Truth and Consequence in Resume Writing and Job Searching

In dispensing job search advice I find there is never one answer that applies to all regardless of occupation, experience, industry, and seniority level. So here are some often offered pieces of advice about resumes and conducting a job search I feel apply to the majority of job seekers and I also listed possible consequences for not taking this advice seriously.

1: The value of using a job board is minimal at best

For most job seekers this is a truism. Jobs posted online by actual employers are outweighed by the number of résumé responses they receive. For each new job it is not unheard of for the posting to get hundreds of responses in the first 3-14 days it appears online. This happens because many job boards crawl the internet to find listing to post making many jobs over publicized. Also unqualified candidates too often respond to jobs based on a single keyword in the posting hoping to get noticed; automatic submittable software submits resumes when it is not a proper match; and there is a growing number of companies who provide this auto submit service to job seekers for a fee.

On the other hand job boards can be useful for certain occupations such as IT, engineering and in others where specific skills and experience is required and the talent pool is more limited.

Consequences I can think of in regards to job boards is too many job seekers make them their primary search action thus prolonging their job search, and people forget that resumes need to be specially formatted for ATS systems that screen these resumes.

2: LinkedIn is the #1 job search tool in the world today

This is abundantly clear to me by the growing number of my clients who have generated interviews and job offers from the information and contacts they developed from this site, and from recruiters and employers who contacted them based on their LinkedIn page.

However if your profile is poorly written and optimized the consequence is you will not be found, or if you’re found you will be deemed a sub-par candidate.

3: Failure to establish a personal brand on a résumé is detrimental to your job search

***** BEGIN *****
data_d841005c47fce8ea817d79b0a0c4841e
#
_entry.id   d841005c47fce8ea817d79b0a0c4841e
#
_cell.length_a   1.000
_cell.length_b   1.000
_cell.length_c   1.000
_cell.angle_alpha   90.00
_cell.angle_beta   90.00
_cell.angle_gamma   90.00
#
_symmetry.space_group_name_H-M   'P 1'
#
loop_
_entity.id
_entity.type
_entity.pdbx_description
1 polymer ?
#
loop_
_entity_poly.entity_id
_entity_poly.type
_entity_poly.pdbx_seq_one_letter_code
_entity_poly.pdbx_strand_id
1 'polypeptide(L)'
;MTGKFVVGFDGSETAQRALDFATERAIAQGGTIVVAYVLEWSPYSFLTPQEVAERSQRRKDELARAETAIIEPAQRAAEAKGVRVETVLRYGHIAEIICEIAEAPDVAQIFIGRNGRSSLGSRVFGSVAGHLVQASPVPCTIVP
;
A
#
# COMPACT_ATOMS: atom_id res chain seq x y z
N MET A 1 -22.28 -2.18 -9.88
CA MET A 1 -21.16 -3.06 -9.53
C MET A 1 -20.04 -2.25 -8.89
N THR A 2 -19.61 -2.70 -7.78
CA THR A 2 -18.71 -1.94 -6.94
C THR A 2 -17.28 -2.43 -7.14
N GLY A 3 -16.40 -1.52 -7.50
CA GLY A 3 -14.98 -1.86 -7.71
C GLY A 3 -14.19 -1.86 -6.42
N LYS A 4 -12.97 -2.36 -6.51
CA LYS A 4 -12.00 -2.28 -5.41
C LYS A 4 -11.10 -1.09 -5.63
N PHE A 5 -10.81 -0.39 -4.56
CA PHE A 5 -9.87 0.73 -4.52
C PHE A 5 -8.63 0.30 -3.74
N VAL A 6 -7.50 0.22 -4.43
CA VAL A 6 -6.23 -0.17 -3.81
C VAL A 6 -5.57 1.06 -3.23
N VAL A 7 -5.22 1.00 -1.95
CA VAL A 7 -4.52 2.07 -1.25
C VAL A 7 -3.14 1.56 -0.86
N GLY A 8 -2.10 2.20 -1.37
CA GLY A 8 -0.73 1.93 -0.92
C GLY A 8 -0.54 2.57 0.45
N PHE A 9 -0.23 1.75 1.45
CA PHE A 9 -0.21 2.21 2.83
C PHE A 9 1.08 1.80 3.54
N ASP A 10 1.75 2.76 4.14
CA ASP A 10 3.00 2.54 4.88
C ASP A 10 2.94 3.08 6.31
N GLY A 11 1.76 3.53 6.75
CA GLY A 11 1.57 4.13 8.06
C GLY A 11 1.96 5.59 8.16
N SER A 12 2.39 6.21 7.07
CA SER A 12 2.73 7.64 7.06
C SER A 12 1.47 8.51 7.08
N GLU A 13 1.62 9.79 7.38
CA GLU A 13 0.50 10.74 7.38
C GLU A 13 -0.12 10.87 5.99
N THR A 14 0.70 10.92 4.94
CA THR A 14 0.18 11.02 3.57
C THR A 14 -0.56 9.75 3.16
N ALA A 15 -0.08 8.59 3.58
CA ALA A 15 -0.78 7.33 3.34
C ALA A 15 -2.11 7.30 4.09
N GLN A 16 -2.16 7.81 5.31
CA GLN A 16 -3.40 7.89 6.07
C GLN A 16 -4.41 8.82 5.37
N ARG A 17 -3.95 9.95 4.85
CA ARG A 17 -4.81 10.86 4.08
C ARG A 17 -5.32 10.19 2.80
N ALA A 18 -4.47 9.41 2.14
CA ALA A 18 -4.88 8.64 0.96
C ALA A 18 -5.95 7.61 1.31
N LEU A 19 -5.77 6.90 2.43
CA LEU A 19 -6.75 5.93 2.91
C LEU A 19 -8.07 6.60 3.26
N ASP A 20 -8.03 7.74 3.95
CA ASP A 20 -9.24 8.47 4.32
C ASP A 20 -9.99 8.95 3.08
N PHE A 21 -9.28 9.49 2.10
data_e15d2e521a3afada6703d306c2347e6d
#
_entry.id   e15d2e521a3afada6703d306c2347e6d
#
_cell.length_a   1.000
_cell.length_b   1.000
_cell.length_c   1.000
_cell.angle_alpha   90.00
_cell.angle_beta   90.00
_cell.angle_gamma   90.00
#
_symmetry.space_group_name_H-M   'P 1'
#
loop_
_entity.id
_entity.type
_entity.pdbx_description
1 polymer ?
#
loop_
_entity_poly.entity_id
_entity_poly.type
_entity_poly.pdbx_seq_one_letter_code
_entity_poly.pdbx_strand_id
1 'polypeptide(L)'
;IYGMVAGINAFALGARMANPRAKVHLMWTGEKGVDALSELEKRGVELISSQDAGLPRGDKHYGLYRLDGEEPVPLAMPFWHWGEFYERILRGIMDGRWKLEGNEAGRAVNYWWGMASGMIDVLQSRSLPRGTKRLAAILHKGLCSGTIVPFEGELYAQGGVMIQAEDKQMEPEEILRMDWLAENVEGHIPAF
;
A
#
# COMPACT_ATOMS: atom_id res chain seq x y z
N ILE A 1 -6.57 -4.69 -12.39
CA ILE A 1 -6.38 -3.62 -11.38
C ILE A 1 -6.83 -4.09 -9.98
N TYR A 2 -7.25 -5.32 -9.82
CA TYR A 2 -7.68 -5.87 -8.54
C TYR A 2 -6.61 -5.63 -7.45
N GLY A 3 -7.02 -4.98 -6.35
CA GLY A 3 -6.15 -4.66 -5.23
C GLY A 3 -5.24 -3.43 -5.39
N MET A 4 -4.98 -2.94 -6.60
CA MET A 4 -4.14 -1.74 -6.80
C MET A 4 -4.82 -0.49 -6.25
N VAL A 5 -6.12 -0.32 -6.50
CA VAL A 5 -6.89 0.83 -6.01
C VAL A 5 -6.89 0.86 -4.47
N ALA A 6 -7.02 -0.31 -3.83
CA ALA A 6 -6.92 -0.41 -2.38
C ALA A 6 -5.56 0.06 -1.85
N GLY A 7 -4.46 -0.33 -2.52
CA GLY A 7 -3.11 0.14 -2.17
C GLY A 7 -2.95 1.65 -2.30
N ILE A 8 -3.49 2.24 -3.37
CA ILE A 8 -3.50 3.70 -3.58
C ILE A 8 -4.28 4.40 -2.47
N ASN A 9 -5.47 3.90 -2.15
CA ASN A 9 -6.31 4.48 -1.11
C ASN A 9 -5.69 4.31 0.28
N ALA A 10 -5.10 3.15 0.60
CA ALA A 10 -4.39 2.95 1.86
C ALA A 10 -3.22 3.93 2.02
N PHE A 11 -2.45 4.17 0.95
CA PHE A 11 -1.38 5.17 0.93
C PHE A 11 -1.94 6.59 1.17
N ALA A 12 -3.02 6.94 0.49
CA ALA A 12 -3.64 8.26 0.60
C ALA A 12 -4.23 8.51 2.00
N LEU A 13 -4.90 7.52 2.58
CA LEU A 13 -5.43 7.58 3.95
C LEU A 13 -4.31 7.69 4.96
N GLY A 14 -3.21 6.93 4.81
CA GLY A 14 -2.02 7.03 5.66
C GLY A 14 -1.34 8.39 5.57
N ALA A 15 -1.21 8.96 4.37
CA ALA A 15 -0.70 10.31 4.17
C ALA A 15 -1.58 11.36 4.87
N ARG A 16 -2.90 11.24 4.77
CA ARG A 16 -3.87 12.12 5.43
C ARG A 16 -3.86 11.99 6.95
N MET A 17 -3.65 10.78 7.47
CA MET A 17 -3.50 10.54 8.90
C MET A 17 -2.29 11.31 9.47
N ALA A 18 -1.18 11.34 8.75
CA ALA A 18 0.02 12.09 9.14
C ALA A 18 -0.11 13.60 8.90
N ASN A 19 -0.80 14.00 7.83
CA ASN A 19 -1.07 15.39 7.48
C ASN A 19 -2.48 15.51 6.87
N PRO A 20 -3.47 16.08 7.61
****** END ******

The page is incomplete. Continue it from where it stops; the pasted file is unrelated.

The ratio of resumes submitted for any given job to the number of candidates who are eventually selected for an interview is staggering. On the other hand the similarity among candidates selected for an interview is often based on the personal brand they’ve established for themselves to stand out in the crowd.

Many resumes are produced from boiler plate formats following outdated résumé conventions, and the writer’s fail to take social media and its use in résumé writing into account. The consequence is that the finished product makes them look like everyone else applying for the same job. I can’t tell you how many resumes I’ve read in my lifetime where I could not distinguish one candidate from another based on the information the résumé provided.

4: You need to have a game plan and include others in it to conduct a successful job search

Finding a new job is a full time job and the proper use of all your resources is imperative to achieve the desired results. If you do not have a roadmap you are likely to get sidetracked and not follow through, and without the help of your friends, colleagues, business associates and professionals in the field to help, guide, advise and encourage you and keep your eyes focused on the prize you are likely to fall into mental ruts and / or get lazy or despondent.

Another consequence of not having a game plan and surrounding yourself with people to help is an additional 5-35 weeks of unemployment for too many job seekers or their landing a position below their ability and desired salary level.

As always, I’m available to critique U.S. resumes and offer suggestions to you at no cost. You can send me an email with your current resume to perry@perrynewman.com

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